REVIEW: Blue Asylum by Kathy Hepinstall
BLUE ASYLUM by Kathy Hepinstall is a vivid picture of an exclusive mental health facility during the American Civil War, where the doctor and his family are more disturbed than some of his patients. When so much is in the news is about women’s rights these days, it’s good to look back at how far we’ve come.
Why was this book in Dorine’s TBR? I have no idea why I purchased this book, or if I received it for free in an Amazon Kindle promotion, but I suspect that it was the cover that drew me to it. I’m also fascinated by the stories of women who were committed to these asylums by their husbands for disobedience. Not really a paranormal theme, but it does have some suspense, but truthfully? Women’s rights violated in our history makes me want to root for the underdog. And, I think it qualifies as horrific, don’t you?
This story begins with Iris, the wife of a southern plantation owner during a dreadful situation. She awakes from a nightmare that’s closer to the truth than we realize, in a jail cell after being declared insane by her husband. Iris is convicted and sent to an asylum on Sanibel Island. Iris hates her husband Robert Dunleavy, and the judge decided that wasn’t proper behavior for a wife.
Iris is not insane. Her husband may make her crazy, but she’s smart enough to know that she’s the normal one and he just wants to control her. She meets the doctor who is well-known for returning patients to their former lives, healed of whatever oddities they came in there for. His methods are mostly noninvasive, except for the dreaded water treatment. The doctor’s wife and son also live on the island.
Soon, Iris has met some of the notorious “guests” at the asylum, such as the woman who eats anything she can put in her mouth, including Iris’ grandmother’s ring. The women and men at the asylum can co-mingle but are strictly forbidden to touch. Iris begins a friendship with Ambrose Weller, a war veteran with terrible rages. They calm one another, but the good doctor doesn’t like it when he sees them kiss.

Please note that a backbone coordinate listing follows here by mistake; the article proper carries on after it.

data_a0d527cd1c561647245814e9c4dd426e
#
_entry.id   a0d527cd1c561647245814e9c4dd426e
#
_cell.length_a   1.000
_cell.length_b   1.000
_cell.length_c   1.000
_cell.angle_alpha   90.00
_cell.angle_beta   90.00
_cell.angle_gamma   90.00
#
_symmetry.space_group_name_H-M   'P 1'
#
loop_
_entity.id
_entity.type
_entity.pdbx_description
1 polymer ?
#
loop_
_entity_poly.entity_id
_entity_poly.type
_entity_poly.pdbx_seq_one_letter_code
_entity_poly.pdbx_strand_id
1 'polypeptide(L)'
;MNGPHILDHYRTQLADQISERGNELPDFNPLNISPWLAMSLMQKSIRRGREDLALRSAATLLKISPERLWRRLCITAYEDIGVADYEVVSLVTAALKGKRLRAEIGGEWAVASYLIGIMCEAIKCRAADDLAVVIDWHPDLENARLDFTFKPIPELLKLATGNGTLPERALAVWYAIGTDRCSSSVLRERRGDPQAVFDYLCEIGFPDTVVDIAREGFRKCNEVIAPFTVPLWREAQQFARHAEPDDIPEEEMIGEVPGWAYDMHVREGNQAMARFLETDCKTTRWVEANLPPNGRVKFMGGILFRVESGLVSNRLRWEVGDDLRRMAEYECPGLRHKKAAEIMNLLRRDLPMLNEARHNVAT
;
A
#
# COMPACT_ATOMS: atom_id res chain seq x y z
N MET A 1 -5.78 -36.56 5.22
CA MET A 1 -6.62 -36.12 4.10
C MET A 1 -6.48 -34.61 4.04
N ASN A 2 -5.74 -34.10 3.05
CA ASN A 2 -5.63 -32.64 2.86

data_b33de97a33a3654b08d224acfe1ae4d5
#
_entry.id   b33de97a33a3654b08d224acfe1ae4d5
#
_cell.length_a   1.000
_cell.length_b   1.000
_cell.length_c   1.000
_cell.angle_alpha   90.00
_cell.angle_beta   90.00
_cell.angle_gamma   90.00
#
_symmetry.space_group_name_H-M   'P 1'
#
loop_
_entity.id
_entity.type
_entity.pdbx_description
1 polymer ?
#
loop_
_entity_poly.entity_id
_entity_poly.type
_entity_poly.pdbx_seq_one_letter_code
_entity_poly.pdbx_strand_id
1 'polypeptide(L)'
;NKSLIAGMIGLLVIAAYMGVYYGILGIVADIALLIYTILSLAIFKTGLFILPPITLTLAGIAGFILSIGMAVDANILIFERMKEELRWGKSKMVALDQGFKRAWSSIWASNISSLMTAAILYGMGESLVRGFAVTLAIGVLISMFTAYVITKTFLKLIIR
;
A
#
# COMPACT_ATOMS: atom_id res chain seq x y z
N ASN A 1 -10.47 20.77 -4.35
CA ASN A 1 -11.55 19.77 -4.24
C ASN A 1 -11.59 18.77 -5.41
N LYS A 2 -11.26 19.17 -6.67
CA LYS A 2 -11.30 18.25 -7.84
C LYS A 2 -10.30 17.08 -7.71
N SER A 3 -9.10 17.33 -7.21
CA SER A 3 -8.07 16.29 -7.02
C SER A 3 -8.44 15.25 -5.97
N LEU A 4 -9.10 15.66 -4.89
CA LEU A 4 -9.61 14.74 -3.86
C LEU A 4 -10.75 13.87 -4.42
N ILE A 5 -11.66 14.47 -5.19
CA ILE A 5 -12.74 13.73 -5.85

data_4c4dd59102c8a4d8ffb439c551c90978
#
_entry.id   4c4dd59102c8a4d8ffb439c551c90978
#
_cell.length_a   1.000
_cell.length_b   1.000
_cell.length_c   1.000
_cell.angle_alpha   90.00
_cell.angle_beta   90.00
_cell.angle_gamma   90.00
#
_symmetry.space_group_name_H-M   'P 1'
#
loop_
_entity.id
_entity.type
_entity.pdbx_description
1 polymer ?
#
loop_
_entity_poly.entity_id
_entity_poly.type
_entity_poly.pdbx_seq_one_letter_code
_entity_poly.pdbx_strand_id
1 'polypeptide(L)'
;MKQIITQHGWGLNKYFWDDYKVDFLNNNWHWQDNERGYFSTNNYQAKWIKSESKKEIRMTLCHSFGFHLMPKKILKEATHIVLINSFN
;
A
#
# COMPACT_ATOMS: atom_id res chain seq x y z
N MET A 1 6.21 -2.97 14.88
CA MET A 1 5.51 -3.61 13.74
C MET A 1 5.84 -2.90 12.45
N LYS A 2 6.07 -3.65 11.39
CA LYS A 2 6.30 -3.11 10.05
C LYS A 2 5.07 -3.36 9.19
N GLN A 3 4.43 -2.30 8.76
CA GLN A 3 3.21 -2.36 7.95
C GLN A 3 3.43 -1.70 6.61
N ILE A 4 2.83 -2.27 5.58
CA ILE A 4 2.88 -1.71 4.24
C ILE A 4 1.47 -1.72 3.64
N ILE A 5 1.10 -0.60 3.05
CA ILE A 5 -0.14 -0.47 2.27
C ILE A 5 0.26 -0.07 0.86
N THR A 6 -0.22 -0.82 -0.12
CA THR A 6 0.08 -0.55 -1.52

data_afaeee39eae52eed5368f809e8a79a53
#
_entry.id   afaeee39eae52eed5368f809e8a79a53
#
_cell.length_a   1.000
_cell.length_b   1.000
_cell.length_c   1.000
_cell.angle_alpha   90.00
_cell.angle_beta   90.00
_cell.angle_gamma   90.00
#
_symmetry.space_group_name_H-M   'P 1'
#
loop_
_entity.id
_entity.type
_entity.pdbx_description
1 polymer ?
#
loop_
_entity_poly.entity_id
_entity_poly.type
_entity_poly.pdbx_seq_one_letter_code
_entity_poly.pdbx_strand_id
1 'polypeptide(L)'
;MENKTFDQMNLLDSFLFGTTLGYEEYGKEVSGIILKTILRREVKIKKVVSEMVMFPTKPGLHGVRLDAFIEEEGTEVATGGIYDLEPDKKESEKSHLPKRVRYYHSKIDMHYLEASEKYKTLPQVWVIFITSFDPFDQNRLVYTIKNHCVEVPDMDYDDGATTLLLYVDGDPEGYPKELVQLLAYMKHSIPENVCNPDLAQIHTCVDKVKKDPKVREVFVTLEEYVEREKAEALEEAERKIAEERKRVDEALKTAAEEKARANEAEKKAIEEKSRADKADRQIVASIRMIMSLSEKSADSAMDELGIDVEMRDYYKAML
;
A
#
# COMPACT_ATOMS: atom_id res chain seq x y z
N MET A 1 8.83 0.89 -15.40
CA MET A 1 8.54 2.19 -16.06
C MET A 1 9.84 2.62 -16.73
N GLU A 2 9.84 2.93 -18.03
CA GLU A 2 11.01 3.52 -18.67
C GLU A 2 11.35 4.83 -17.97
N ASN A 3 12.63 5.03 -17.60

This book is as much about the doctor’s preteen son, his wife, the hospital’s chef, and various interesting patients and their treatments, as well as Iris and her attraction to Ambrose. It jumps back into the past of each person, illustrating what makes them who they are now. Of course, the full story isn’t told about each of them until the end, so there is a mystery hanging over all their pasts.
The son has no one his age to play with or talk to, so he gets overly involved with the patients. His preoccupation with a certain part of his body is a big focus, since the kid thinks he’s crazy because he can’t leave it alone. I get it. It shows how messed up the father’s relationship is with his son, allowing the boy to run wild across the island without much supervision. But, the boy’s constant attention to his sexual awareness was a bit much.
There are some other gross things that happen, so if you have a queasy stomach, reader beware. They are on an island where nature is wild and invasive.
I had no preconceptions when I picked up this book. I’ve never read this author before, love Civil War stories, and had assumed there would be a romance. Well, there was, but it’s not conventional, nor is the book a HEA, so if you want to read this for the romance, you may be disappointed. It’s classified better as historical fiction, and I think it does an excellent job of illustrating the period in a completely different light than most novels from this time.
Although this is a really good book, I wasn’t expecting such an unhappy end. Oh, there was a glimmer of hope, but I felt let down and a little depressed. I get it that it’s real, as life isn’t all happy, but there are times in my life when a downer just makes me cranky. This is one of those times when I’m dealing with a very sick kitty who I love, and I didn’t really need to be any sadder than I am.
Even with that, I can’t rate it lower because it didn’t meet my expectations. I didn’t research this book further than the cover and the blurb before selecting it for the TBR challenge this month. BLUE ASYLUM is well written, sometimes in a literary style, has a few unexpected surprises revealed at the end, and showcases the author’s talent for setting a scene. I’d most certainly try another book by Kathy Hepinstall, now that I’m forewarned it may not be what I expect.
Off to find something happy and hopeful to read next!
Review by Dorine, courtesy of The Zest Quest. Digital copy purchased for free or at a discount. Find more of my TBR Challenge reviews here.
Blue Asylum Paperback by Kathy Hepinstall
Category: Dark Historical Fiction
Publisher: Mariner Books; Reprint edition (April 10, 2012)
Rated 4 out of 5